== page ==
(There aren’t the Requirements Models you are looking for …)
Sometimes, the models we use are predictive (like yesterday) or are analogies. For example, e-mail is a pretty straightforward analogy to snail mail; you have a send, receiver, addresses, transfer mechanism, routers, and so on. In many cases, the analogy (or prediction) is helpful; you what to expect and how to behave.
Then again, like the famous outside-the-box problem, analogies can limit our thinking. Consider, for example, the term ‘requirements gathering’, which for me always brought an image of a child on an easter-egg hunt. The requirements are right there; just go collect them. In that model, requirements are a contract – customers tell the technicians what they want, then we haggle over the price (schedule), sign the contract, and develop.
The contract model can work for certain kinds of software – for example, avionics software that has to go on a new helicopter for the department of defense. Given an incremental improvement to a well-defined, state-based system, you can both state requirements precisely and limit change. That is not software development; it is software engineering.
… And most of my project just aren’t like that. On most of my projects, the contract model is a joke. Instead, I prefer the defense-lawyer model, which works like this:
The customer has a problem. He does not understand the technical jargon and doesn’t have the education or tools to solve the problem. So he hires a lawyer. The lawyer makes the plan, and the customer can over-rule the lawyer on key decisions (how to plead), or, if he is not happy, fire the lawyer. Ideally, the two work together in collaboration, admitting that if they do not, the project will have much less chance of success.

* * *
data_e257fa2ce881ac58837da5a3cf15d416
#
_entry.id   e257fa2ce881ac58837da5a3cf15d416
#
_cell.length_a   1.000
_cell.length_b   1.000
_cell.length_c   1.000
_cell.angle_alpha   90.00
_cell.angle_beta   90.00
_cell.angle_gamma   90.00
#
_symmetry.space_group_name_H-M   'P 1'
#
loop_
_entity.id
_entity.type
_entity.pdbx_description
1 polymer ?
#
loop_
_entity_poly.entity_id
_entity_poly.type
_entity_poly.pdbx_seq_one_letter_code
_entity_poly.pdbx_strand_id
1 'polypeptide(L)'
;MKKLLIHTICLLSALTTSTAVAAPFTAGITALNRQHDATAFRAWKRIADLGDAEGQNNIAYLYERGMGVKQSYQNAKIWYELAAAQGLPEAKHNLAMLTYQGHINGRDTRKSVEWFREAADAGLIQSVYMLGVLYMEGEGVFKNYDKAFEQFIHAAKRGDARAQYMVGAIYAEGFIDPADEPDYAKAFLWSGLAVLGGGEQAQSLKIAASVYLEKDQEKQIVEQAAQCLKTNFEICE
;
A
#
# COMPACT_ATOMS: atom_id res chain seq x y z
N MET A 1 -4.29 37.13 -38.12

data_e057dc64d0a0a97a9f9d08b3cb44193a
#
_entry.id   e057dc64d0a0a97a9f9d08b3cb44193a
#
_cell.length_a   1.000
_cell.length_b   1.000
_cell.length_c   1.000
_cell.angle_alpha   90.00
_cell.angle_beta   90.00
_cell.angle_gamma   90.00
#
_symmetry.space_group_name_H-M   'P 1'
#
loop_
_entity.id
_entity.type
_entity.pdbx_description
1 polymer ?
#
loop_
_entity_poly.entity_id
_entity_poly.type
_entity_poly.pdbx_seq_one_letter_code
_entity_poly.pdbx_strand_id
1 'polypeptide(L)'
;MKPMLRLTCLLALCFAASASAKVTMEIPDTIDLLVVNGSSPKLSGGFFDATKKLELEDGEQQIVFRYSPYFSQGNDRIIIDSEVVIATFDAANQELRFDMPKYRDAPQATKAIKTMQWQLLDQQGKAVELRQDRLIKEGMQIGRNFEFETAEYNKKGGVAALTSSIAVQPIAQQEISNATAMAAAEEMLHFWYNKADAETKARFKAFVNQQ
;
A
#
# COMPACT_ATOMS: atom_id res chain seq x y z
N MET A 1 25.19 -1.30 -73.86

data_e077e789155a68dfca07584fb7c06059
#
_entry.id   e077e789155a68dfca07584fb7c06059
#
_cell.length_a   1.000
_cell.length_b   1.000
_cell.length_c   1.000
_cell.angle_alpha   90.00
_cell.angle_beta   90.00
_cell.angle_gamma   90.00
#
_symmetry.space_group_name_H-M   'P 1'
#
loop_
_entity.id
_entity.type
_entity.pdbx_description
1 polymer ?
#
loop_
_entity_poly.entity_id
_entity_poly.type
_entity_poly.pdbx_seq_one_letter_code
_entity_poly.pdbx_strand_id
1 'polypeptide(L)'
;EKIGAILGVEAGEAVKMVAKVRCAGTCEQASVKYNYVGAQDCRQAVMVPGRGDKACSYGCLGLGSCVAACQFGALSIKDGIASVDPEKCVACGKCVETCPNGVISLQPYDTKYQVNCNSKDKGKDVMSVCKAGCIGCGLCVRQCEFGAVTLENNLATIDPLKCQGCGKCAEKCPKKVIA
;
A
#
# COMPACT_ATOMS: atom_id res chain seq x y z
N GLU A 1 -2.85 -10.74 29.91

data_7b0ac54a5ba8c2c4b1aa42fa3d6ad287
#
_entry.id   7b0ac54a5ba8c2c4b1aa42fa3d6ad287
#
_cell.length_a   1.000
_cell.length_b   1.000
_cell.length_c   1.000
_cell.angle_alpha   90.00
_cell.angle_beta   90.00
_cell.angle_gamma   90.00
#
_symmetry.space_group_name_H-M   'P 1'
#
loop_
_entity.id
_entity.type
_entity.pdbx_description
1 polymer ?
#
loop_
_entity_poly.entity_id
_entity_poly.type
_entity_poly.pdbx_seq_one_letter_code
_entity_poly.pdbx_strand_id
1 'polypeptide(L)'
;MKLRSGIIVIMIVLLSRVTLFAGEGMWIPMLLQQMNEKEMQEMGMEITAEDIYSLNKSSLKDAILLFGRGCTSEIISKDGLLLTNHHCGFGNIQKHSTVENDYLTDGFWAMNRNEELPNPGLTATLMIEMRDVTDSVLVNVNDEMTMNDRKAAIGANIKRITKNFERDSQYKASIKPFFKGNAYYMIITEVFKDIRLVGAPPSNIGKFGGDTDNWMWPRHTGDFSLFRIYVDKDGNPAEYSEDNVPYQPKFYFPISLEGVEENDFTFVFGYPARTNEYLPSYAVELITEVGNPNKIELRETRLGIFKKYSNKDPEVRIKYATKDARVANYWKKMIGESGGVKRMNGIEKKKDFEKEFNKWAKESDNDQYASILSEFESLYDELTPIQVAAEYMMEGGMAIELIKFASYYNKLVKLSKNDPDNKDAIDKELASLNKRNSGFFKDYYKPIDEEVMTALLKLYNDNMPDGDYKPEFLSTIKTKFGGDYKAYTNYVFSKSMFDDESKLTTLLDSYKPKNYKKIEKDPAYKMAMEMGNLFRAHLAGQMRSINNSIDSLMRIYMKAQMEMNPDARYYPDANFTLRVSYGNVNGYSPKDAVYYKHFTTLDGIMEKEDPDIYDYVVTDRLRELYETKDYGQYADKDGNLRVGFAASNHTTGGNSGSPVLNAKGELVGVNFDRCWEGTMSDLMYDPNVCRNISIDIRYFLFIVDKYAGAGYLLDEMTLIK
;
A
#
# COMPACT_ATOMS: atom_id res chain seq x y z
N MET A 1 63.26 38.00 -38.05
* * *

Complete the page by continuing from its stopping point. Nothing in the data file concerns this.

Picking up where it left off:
For commercial software with at least hundreds, if not tens of thousands of customers, you don’t even have a customer to write the “contract.” Instead, you have to invent roles like business analyst or product owner. That’s fine, but sometimes the limits imposed by the model aren’t real – they are simply part of the model.
Now, on a real contract, all elements of the contract can be negotiated – not just price and schedule. By not mentioning that earlier, I’ve limited the model by omission, making it worse.
We humans do this all the time. As much as this is a problem to avoid, it’s also a huge opportunity. When your competitors get trapped in an analogy, *you* can break out of the analogy.
This doesn’t sound like much, think of what it could mean for version control software, email, file systems, or any other piece of software trapped in a metaphor. Look at what google did with search, using back-links instead of a dewey-decimal system metaphor. Think of what they did with email with “search, don’t sort”. Think of what developers are doing with AJAX and mashups – taking two different web services and combining them in interesting ways – or what testers are doing with random, automated testing instead of a traditional list-checklist-verify model.
Sometimes, people get it wrong. Sun spent years trying to change the model from PC-centric back to the mainframe using the term “thin client.” (Eventually, that happened anyway, due to the web browser, not Sun.)
As I mentioned above, models can have a lot of value. But, often models can be like the stock market: By the time everybody is buying, it’s probably time to sell and find something else …